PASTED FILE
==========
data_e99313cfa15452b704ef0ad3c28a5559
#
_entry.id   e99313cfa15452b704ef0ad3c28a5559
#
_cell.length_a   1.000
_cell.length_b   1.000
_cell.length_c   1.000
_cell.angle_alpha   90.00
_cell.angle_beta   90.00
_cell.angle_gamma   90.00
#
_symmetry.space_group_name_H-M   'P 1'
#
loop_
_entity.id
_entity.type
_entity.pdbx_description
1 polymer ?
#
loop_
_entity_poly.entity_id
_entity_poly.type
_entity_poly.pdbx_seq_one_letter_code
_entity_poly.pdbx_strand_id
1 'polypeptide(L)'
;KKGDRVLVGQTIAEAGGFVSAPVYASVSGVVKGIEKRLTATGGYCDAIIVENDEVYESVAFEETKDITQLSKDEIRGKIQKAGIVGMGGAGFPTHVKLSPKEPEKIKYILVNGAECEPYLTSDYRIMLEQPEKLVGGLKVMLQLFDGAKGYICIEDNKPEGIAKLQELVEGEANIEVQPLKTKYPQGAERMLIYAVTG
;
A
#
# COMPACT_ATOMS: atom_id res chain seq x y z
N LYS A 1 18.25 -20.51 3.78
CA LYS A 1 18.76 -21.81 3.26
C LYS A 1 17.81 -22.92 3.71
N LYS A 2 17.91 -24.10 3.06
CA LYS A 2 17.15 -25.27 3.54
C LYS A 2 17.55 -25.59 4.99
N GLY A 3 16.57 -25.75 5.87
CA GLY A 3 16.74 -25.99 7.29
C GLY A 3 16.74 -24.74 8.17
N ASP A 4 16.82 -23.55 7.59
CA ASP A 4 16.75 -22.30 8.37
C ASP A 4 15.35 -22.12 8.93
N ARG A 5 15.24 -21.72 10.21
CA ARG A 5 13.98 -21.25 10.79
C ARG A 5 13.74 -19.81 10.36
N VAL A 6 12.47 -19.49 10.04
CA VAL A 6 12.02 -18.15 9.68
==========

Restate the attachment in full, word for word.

data_e99313cfa15452b704ef0ad3c28a5559
#
_entry.id   e99313cfa15452b704ef0ad3c28a5559
#
_cell.length_a   1.000
_cell.length_b   1.000
_cell.length_c   1.000
_cell.angle_alpha   90.00
_cell.angle_beta   90.00
_cell.angle_gamma   90.00
#
_symmetry.space_group_name_H-M   'P 1'
#
loop_
_entity.id
_entity.type
_entity.pdbx_description
1 polymer ?
#
loop_
_entity_poly.entity_id
_entity_poly.type
_entity_poly.pdbx_seq_one_letter_code
_entity_poly.pdbx_strand_id
1 'polypeptide(L)'
;KKGDRVLVGQTIAEAGGFVSAPVYASVSGVVKGIEKRLTATGGYCDAIIVENDEVYESVAFEETKDITQLSKDEIRGKIQKAGIVGMGGAGFPTHVKLSPKEPEKIKYILVNGAECEPYLTSDYRIMLEQPEKLVGGLKVMLQLFDGAKGYICIEDNKPEGIAKLQELVEGEANIEVQPLKTKYPQGAERMLIYAVTG
;
A
#
# COMPACT_ATOMS: atom_id res chain seq x y z
N LYS A 1 18.25 -20.51 3.78
CA LYS A 1 18.76 -21.81 3.26
C LYS A 1 17.81 -22.92 3.71
N LYS A 2 17.91 -24.10 3.06
CA LYS A 2 17.15 -25.27 3.54
C LYS A 2 17.55 -25.59 4.99
N GLY A 3 16.57 -25.75 5.87
CA GLY A 3 16.74 -25.99 7.29
C GLY A 3 16.74 -24.74 8.17
N ASP A 4 16.82 -23.55 7.59
CA ASP A 4 16.75 -22.30 8.37
C ASP A 4 15.35 -22.12 8.93
N ARG A 5 15.24 -21.72 10.21
CA ARG A 5 13.98 -21.25 10.79
C ARG A 5 13.74 -19.81 10.36
N VAL A 6 12.47 -19.49 10.04
CA VAL A 6 12.02 -18.15 9.68